2 more Arkansas inmates die in possible drug overdose
By HANNAH GRABENSTEIN
Aug. 29, 2018
LITTLE ROCK, Ark. (AP) — Two more inmates have died of possible drug overdoses at a maximum security prison in southeast Arkansas, a corrections official said Wednesday.
Arkansas Department of Correction spokesman James DePriest said Donovan Cobbs, 26, was found unresponsive in his cell before 6 a.m. Wednesday at Varner Supermax Unit and was pronounced dead shortly after. Less than an hour later, Joe Harris, 55, was also found unresponsive in his cell at the same unit, about 50 miles (80 kilometers) southeast of Little Rock. Harris was pronounced dead at 6:33 a.m.
Cobb was serving 10 years for robbery and Harris was serving time for several offenses, including aggravated robbery.
DePriest said three other inmates were found unresponsive earlier this week and that they died within 24 hours of each other . There is still no official cause of death for any of those three inmates.
State Police spokesman Bill Sadler cautioned against speculating on the cause of death, but DePriest said it "would not shock" him if the synthetic marijuana compound known as K2 was a factor.
DePriest said an investigation will hopefully reveal if there was a common source for the cause of the five deaths.
In a statement, Gov. Asa Hutchinson acknowledged the ongoing investigations and said he requested that Department of Correction Director Wendy Kelley "study best practices from other states for preventing the use of K2 by inmates."
Correction officials have reported a lower rate of K2 incidents this year . Through July, DePriest said there were 468 K2 incidents, which can range from locating the drug to discovering someone under the influence, which puts 2018 to be on track for about 350 fewer than 2017.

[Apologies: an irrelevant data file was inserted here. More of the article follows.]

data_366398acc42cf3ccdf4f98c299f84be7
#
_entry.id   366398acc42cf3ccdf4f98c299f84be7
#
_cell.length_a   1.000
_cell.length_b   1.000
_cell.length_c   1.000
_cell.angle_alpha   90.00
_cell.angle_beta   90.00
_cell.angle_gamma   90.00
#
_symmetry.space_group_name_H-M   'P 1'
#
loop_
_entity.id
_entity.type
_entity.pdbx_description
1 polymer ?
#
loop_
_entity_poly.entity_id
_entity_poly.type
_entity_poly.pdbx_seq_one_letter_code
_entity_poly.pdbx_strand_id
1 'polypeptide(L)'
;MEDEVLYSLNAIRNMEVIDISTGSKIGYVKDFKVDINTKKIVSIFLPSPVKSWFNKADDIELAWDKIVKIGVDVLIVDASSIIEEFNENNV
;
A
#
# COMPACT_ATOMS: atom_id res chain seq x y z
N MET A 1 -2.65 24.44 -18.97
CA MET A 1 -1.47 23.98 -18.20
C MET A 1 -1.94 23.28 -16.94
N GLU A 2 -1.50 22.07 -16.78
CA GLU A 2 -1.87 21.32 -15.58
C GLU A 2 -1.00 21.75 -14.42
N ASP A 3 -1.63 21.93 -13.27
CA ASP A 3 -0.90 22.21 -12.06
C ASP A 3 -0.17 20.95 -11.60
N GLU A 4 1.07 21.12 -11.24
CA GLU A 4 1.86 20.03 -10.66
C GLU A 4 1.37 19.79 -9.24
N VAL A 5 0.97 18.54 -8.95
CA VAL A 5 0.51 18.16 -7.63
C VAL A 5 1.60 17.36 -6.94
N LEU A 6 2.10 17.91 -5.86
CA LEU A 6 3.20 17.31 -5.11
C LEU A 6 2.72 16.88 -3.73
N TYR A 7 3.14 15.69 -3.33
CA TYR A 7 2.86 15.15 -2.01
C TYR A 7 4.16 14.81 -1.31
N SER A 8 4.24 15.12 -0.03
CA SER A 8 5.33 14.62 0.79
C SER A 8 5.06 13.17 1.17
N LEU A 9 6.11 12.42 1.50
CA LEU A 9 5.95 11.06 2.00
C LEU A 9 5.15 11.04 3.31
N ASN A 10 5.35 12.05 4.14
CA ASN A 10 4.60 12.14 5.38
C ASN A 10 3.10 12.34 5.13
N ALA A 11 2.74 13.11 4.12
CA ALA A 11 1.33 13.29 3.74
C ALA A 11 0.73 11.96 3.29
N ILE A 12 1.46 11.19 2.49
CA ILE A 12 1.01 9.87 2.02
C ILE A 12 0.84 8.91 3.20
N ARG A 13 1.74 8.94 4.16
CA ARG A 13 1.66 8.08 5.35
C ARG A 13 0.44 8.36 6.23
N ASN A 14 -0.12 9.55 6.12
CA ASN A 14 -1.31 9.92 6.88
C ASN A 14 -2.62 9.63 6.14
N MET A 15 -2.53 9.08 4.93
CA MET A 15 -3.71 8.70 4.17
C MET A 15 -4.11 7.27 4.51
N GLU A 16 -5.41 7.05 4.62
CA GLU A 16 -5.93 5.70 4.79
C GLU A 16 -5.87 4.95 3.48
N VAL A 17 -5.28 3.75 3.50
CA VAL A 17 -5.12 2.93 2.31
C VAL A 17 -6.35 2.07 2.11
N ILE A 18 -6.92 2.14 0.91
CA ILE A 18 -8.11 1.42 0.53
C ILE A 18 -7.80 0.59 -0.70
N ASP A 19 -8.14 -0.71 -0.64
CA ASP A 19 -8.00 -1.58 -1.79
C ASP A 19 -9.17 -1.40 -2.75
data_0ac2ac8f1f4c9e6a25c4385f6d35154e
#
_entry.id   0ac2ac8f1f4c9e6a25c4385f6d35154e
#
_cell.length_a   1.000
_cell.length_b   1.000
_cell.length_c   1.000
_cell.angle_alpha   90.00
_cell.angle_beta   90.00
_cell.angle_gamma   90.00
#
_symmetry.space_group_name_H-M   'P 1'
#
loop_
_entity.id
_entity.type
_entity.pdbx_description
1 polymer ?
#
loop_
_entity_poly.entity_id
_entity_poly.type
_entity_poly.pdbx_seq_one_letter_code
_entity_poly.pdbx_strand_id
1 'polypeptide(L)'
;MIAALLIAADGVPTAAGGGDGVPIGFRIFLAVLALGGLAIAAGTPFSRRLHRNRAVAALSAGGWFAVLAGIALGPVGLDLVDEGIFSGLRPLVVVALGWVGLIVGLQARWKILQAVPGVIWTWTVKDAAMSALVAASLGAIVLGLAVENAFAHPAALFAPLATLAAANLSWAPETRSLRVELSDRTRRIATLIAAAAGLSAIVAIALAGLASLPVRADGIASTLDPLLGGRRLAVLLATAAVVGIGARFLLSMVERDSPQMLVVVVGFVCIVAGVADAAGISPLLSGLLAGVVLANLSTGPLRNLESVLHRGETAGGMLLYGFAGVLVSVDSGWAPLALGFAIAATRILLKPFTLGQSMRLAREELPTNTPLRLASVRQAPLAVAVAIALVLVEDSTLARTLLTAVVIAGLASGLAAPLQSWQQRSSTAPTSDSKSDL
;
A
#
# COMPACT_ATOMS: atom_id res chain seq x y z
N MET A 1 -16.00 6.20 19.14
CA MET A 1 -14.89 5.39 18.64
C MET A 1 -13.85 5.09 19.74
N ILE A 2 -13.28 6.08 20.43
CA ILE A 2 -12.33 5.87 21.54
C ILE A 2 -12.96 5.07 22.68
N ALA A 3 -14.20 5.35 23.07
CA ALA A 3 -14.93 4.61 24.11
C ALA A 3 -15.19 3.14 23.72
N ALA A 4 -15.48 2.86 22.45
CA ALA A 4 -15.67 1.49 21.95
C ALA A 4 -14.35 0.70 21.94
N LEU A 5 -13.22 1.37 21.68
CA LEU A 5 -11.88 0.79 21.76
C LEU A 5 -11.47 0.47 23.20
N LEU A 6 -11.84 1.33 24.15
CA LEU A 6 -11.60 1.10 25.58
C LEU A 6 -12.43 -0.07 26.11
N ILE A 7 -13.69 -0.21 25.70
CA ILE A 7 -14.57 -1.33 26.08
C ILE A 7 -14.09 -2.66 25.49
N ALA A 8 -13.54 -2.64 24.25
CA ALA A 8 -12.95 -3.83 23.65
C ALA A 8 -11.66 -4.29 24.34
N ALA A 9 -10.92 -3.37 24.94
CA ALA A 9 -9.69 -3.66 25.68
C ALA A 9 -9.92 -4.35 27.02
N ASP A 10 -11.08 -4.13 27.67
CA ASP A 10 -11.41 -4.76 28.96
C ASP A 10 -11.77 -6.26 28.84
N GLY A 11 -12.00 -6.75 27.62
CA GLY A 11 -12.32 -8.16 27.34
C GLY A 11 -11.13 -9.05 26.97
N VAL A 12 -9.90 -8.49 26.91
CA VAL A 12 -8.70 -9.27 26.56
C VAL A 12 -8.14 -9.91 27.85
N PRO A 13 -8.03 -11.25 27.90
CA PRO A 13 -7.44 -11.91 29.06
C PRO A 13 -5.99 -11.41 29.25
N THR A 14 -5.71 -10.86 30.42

In June, Kelley testified to lawmakers that the "vast majority" of drug-related incidents at correctional facilities involved K2. She said the department was instituting several policy and educational changes in an effort to reduce K2 incidences, which peaked at 1,136 last year.
Department spokesman Solomon Graves said K2 can be smuggled in through the mail. The agency's new mail policy limits correspondence to photocopies of the first two pages of letters, a policy Kelley called "very unpopular" in June, but which DePriest has said could be partly responsible for a decline in K2 incidences.
Prisons have also installed new body scanners, which all visitors and staff must pass through. DePriest said the department has instituted educational policies in facilities to warn inmates and visitors of the dangers of the drug.
Medical staff members are on alert in all units, DePriest said, but while overdose-reversing drugs are helpful with respect to opioids, the compounds in K2 likely would not be affected by emergency treatment drugs like naloxone.
Officials in Ohio and Pennsylvania said staff members at prisons in those states have been treated for exposure or suspected exposure to drugs . It is not clear whether the incidents in those states were related to each other, or to the incidents at Varner.